But I think we need to give that young girl who took a selfie at the concentration camp a break. Alabama teenager Breanna Mitchell has been vilified in social media for gross insensitivity for doing what many others have done before her.

I’ve been to concentration camps and other infamous places including ground zero in New York, Anne Frank’s house in Amsterdam and battlefields in the U.S. and other countries where countless people were slaughtered and I’ve seen people taking pictures of themselves in front of these scenes with a big smile on their face. It’s natural. It’s what we’re taught to do when we stand in front of a camera.

And just because someone smiles in front of such a site, doesn’t mean they’re insensitive to what happened there. Breanna tweeted and told a TV interviewer (scroll down to watch) that she does “understand what happened there” and had planned to visit there with her dad, who died before they could make the trip.

Had this been a seasoned politician or journalist, I might criticize them (perhaps gently) for misjudgment. But this is a teenage girl who visited the site because she has a strong interest in the history of World War II and the Holocaust. If anything, she should be congratulated for caring about what happened there.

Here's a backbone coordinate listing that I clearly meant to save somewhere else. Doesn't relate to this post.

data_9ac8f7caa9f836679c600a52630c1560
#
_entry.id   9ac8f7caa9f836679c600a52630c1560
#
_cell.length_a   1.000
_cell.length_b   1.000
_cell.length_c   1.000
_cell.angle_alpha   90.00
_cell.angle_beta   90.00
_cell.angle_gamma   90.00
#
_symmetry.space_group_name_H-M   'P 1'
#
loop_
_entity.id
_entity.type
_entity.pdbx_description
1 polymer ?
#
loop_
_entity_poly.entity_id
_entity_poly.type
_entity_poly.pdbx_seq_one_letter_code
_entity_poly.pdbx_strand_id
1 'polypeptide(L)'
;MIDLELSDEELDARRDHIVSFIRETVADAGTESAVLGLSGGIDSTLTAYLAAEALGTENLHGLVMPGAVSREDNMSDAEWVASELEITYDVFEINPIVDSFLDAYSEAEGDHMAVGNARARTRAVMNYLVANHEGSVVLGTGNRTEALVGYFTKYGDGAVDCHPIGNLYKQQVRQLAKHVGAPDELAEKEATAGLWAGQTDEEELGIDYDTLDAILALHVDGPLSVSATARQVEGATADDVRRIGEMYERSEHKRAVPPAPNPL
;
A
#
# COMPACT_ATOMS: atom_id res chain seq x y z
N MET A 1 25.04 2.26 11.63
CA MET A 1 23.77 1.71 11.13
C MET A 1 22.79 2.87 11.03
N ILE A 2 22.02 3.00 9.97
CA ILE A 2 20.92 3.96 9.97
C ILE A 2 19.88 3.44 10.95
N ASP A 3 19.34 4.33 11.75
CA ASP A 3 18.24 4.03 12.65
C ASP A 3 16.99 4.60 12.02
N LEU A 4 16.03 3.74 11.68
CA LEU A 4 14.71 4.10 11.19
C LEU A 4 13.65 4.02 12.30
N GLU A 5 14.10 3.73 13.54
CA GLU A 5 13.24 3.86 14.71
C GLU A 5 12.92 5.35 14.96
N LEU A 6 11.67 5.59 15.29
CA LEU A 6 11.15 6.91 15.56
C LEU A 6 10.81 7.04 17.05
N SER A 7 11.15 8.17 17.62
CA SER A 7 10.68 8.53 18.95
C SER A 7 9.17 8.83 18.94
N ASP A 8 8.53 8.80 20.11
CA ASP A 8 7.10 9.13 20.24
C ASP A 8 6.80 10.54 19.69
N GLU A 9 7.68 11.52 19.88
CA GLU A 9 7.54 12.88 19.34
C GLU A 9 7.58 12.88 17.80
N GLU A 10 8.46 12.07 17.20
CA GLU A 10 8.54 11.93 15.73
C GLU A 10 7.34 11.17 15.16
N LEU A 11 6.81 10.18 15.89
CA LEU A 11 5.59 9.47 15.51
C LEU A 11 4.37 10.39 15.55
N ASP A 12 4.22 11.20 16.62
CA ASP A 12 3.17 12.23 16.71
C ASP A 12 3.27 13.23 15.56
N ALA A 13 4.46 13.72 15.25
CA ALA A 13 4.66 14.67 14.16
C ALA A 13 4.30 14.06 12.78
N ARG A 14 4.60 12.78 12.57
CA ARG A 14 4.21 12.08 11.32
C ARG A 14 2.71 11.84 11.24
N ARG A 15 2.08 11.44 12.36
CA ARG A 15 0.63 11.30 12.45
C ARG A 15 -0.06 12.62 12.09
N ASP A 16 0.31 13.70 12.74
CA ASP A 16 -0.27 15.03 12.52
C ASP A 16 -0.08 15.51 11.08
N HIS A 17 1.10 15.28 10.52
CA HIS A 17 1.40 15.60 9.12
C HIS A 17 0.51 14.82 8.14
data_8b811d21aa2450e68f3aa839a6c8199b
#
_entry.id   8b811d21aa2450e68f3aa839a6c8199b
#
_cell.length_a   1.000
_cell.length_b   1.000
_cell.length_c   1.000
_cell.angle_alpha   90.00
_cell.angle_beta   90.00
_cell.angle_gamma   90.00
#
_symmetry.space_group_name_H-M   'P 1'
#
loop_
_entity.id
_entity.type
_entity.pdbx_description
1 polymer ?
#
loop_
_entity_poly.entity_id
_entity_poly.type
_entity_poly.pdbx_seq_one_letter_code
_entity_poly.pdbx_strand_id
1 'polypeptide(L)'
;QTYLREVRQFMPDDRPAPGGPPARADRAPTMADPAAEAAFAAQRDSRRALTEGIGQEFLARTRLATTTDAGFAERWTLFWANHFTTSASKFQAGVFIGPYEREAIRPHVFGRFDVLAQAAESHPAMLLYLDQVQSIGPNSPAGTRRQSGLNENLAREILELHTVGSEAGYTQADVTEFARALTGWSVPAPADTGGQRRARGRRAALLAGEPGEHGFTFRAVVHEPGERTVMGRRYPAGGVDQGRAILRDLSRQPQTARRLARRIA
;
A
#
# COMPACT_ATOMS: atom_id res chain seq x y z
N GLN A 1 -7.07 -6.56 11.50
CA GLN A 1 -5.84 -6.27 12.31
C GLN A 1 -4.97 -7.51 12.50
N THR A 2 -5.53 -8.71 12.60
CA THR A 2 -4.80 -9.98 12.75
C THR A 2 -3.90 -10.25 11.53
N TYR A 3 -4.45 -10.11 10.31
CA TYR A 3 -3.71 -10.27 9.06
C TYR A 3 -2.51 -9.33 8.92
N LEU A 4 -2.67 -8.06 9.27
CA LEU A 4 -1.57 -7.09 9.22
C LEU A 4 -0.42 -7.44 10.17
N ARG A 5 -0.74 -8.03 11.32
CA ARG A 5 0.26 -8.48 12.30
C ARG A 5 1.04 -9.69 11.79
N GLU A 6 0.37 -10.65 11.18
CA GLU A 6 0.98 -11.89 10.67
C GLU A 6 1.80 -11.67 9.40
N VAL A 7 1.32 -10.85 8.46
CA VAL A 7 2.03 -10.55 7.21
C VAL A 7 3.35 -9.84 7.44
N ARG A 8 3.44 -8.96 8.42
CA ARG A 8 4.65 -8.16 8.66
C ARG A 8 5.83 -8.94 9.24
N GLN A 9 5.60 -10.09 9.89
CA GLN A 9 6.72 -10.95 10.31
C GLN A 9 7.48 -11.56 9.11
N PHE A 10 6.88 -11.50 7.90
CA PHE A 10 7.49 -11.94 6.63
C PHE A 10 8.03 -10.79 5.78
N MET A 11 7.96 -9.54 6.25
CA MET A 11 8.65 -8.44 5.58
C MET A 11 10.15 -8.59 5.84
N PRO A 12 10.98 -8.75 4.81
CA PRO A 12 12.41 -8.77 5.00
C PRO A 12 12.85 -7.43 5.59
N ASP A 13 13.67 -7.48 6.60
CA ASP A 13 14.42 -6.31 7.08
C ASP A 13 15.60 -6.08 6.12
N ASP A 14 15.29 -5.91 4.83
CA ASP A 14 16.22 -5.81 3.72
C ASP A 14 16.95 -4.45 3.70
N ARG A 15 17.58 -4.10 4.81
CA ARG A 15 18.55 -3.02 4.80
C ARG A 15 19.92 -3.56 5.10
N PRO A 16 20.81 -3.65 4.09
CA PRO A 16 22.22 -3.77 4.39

If I saw her partying at the site or trying to diminish the horror and historical importance of what happened there, I would think she was being insensitive, but smiling? Come on, we’re all taught to smile in pictures. I’d like to think I would have the judgement not to smile at such a locale, but I honestly can’t swear that I’ve never posed with a smile for a picture at such an important but horrible place.

It’s hard not to agree with her followup tweet, asking people to “quit tweeting to, quoting, retweeting and favoriting my picture…”

Look, social media is great. It’s our international “water cooler,” where we share our thoughts about just about anything. But sometimes it’s just too easy for people to use social media to express judgements that condemn others before really thinking about how you are affecting that person and his or her reputation.

So, this is a teachable moment for all of us. On one hand it’s a wakeup call to put more thought into those “selfies” and other spontaneous pictures that can so easily go viral. But on the other hand, it’s a lesson for the rest of us as well. “Let he who is without sin cast the first stone.”